Bridging the great divide with due diligence and a sense of care
McNamee’s Bakery was established in Crossmaglen in 1939 – on the day World War II began the family signed for the property in the south Armagh town.
The business went from strength to strength despite weathering many storms over the years and that, says its general manager, is because of the care and commitment it has given to the community that it serves.
It’s now being run by the fourth generation of McNamee’s – the granddaughter and grandson of the original owners – Roisín McEvoy and Ronan McNamee.
Ronan was the one who came up with the idea to send Irish bread to the continent and back-hauling French bread at a time when there was no such thing as French bread in the UK.
Meanwhile, on the strength of the sales he realised there was a market there and together with a partner he set up a company called Cuisine de France…and the rest as they say, is history…
And so it was, with all that history compiled and examined, that the managing director of McNamee’s – Michael Waddell – sat down with AgriLand to chat about the impact a no-deal Brexit will have on what is by now a hugely successful family-run business that has become one of the biggest employers in Crossmaglen.
Open to possibilities
He also spoke about the positive impact the peace process has had in Northern Ireland and how everyone has “done their bit” to bridge the divides caused by the troubles.
McNamee’s Bakery ended up supplying Cuisine de France and as a result of that the company was in a position to set up a wholesale division on what was previously just a retail outlet.
Waddell continued: “I came down to manage the business on the back of the peace process in 2000.
“The Good Friday Agreement came into being in 1999 and I can tell you now, prior to that, I personally could never have envisaged – because of my background – coming to work in a place like Crossmaglen.
“I’m from east Belfast and that would have been a no-no. So, that is what the peace process has brought…”
Making a difference
Meanwhile, by the time Waddell arrived in Crossmaglen he had been working for 24 years in east Belfast as a production manager for Allied Bakeries – a well-known business that has Kingsmill as its most popular brand.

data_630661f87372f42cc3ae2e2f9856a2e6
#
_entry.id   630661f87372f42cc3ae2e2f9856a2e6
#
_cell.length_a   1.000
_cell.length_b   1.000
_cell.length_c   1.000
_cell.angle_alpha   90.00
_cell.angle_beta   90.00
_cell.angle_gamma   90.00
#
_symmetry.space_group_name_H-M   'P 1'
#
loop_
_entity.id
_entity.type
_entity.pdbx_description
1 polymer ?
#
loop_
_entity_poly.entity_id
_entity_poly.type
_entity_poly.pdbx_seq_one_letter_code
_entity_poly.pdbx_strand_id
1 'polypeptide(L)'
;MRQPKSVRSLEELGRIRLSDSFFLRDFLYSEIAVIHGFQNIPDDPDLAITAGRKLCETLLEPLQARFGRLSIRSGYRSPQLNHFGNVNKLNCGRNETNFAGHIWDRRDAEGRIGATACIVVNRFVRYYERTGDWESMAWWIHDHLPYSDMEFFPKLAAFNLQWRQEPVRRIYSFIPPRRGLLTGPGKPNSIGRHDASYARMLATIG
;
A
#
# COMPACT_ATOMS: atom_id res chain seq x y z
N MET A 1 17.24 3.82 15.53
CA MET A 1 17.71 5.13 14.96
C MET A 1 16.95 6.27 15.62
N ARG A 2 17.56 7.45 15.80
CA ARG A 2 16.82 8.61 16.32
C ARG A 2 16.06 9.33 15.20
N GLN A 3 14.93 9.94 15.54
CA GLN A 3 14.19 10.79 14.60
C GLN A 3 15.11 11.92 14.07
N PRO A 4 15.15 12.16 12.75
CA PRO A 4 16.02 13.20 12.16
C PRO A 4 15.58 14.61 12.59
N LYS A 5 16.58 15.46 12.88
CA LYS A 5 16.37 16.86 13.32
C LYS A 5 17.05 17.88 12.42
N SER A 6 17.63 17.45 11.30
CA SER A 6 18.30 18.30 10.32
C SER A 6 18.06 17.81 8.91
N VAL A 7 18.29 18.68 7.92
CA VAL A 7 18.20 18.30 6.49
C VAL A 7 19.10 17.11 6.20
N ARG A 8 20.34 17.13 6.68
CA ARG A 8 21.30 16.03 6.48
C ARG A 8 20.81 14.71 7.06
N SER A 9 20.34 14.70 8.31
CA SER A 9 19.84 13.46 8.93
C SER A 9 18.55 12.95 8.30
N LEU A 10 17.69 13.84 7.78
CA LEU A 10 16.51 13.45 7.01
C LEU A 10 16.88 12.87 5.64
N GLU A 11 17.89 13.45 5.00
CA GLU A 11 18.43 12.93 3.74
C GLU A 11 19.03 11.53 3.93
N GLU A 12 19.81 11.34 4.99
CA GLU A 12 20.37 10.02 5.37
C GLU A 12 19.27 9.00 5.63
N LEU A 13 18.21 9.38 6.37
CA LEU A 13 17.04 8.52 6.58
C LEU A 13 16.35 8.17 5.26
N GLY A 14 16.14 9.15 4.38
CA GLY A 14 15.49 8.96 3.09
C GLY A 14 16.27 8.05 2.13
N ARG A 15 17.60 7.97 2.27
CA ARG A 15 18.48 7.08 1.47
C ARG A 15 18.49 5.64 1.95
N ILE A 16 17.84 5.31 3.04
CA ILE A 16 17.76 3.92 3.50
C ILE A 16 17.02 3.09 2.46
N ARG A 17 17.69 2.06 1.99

When he was “offered the opportunity” to come down and run a family business in Crossmaglen – he jumped at the chance.
I felt I could make a difference and that was my sole reason for coming to Crossmaglen.
Waddell added: “I live 65 miles away; I drive in every day, run McNamee’s Bakery and drive home at night – I’ve been doing that for the last 20 years now.
“I made a commitment at the same time many other people made commitments to the peace process; my commitment was to run McNamee’s Bakery and make it the biggest employer in the town – it has been that for many, many years and I am proud of that.”
‘A real game changer’
Meanwhile, Waddell laid his cards firmly on the table when discussions turned to Brexit.
He says it’s going to be a “real game changer” – particularly for the small and medium-sized enterprises both north and south of the border.
Brexit is potentially an absolute game changer for a business – like McNamee’s Bakery – that has been the fourth generation and going into its 80th year.
He continued: “There has to be value in businesses like mine because of the longevity of them.
“McNamee’s has put pay packets into the pockets of families in this town for 80 years – through good days and bad days; through troubles that you would never believe in an area synonymous with the troubles in Northern Ireland.
“It would be tragic to see a business that survived all that to be destroyed by something like Brexit.
“As a manager of a business, it is very hard for me to quantify the impact Brexit will have on my business.
“We have filled out all the forms that we were supposed to fill out and completed our due diligence with our customers and our supply chain in so far as we possibly can.”